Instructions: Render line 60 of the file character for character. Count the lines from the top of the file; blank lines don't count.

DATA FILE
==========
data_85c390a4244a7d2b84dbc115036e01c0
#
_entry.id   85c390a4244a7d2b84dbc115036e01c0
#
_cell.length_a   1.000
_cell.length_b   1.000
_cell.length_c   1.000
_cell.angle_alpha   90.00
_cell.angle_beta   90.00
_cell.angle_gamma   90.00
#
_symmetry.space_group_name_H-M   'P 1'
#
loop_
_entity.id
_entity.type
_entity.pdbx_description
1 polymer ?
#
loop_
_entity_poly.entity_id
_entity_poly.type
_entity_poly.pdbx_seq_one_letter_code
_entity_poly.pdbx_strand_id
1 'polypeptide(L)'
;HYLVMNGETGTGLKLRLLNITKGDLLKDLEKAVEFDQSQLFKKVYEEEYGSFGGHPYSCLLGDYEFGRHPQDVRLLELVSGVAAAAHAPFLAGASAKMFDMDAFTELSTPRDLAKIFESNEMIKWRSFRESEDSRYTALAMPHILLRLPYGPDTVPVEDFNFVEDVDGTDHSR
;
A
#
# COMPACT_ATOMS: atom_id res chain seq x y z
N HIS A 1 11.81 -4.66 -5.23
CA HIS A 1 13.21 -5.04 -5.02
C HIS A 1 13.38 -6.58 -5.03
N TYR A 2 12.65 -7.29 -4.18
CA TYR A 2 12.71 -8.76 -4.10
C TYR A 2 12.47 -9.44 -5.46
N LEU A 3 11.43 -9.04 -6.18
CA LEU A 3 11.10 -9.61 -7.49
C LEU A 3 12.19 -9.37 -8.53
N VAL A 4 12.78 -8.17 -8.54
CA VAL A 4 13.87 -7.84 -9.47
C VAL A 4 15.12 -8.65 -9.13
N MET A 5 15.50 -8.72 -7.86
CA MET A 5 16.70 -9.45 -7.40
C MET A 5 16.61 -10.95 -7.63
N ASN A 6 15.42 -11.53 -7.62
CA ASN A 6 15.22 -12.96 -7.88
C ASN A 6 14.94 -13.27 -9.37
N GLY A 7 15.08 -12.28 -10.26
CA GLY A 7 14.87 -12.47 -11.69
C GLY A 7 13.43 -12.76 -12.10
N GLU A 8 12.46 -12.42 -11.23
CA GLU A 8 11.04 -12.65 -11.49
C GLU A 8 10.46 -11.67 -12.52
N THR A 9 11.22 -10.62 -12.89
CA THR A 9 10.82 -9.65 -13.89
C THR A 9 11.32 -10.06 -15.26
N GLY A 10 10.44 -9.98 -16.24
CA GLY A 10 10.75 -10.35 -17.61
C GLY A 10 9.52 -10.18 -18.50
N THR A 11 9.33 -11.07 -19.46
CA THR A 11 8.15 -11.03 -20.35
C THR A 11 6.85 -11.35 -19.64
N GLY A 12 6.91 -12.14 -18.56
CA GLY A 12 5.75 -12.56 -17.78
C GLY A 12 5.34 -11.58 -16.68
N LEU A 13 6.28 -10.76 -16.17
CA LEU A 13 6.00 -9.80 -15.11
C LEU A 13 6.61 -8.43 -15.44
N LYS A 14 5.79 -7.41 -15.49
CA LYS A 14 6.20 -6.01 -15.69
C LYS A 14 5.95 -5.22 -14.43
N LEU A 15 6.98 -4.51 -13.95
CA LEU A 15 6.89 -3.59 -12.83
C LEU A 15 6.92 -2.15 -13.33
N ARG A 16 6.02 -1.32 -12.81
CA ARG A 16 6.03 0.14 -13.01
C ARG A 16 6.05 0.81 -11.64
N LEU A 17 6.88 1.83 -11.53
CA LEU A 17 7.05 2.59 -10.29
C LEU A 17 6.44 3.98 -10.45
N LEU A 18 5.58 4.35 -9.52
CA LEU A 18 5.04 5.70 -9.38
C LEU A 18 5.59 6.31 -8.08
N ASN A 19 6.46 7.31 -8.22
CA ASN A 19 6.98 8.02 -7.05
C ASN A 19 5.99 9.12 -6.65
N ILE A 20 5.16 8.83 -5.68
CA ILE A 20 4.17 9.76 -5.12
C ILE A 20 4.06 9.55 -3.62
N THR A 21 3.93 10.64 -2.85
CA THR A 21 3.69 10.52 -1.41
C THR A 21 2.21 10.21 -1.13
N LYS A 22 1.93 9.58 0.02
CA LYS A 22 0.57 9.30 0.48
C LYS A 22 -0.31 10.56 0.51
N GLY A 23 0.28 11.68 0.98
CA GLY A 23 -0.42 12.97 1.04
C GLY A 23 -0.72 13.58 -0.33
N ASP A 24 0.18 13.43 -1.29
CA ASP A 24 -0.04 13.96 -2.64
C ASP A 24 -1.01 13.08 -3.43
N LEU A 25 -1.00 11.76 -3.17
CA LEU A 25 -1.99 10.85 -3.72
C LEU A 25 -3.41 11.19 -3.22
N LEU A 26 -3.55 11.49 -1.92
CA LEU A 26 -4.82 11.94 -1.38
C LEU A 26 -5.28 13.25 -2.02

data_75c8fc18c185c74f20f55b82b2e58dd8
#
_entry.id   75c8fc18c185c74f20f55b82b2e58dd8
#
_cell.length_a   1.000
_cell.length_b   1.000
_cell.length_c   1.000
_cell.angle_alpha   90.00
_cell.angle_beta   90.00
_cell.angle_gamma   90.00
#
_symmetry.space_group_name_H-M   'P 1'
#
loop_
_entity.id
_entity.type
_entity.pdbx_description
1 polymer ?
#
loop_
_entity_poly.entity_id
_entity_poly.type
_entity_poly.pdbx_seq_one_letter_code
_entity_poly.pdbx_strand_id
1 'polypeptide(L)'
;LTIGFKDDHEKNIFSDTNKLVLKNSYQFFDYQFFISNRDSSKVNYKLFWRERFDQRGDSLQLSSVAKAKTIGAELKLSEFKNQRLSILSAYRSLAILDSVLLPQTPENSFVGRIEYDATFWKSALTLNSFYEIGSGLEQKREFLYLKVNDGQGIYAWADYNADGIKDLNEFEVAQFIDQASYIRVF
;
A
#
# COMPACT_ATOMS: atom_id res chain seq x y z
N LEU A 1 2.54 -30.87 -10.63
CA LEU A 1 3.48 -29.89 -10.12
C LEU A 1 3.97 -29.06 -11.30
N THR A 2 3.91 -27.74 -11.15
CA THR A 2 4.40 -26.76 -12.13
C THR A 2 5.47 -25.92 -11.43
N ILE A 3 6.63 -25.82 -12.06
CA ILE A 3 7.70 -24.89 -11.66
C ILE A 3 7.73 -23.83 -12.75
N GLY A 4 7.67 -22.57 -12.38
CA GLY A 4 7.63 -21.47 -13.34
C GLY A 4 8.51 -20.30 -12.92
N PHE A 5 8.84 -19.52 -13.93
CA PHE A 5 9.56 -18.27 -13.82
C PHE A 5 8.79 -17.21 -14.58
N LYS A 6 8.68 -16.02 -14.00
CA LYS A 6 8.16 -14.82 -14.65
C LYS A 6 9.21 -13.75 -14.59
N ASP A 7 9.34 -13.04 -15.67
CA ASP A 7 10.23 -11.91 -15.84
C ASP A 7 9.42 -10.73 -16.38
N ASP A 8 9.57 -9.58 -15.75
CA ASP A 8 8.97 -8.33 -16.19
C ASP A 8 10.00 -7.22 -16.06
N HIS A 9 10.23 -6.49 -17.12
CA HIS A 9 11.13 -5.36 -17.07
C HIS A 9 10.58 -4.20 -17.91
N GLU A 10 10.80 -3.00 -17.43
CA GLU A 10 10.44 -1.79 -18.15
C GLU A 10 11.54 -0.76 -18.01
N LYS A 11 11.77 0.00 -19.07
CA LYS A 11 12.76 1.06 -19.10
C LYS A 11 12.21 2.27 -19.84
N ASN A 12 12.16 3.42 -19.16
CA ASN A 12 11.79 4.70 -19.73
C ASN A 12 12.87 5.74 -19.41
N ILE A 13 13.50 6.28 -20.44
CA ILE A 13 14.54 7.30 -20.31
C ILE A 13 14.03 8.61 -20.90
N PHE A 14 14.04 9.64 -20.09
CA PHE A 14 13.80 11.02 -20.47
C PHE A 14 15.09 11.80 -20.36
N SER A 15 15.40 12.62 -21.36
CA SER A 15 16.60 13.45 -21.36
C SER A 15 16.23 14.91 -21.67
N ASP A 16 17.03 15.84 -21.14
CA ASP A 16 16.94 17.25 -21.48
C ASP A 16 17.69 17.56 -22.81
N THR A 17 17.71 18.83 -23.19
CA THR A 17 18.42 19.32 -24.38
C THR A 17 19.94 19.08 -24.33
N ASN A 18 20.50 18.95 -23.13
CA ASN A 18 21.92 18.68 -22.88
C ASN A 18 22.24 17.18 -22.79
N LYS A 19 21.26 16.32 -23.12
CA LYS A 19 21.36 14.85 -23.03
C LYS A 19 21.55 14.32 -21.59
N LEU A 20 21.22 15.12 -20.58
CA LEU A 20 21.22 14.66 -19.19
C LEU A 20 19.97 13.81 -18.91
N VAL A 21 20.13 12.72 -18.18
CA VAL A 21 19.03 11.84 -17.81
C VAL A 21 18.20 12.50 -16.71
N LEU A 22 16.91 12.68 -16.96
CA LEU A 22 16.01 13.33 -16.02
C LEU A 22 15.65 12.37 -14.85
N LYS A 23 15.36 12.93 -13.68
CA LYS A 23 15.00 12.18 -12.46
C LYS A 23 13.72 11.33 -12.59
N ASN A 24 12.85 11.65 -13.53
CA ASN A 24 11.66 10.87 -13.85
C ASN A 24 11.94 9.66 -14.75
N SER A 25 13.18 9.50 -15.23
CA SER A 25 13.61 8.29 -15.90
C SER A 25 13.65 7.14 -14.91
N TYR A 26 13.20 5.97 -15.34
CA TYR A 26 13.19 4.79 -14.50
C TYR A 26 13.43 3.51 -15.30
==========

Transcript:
C GLY A 10 9.52 -10.18 -18.50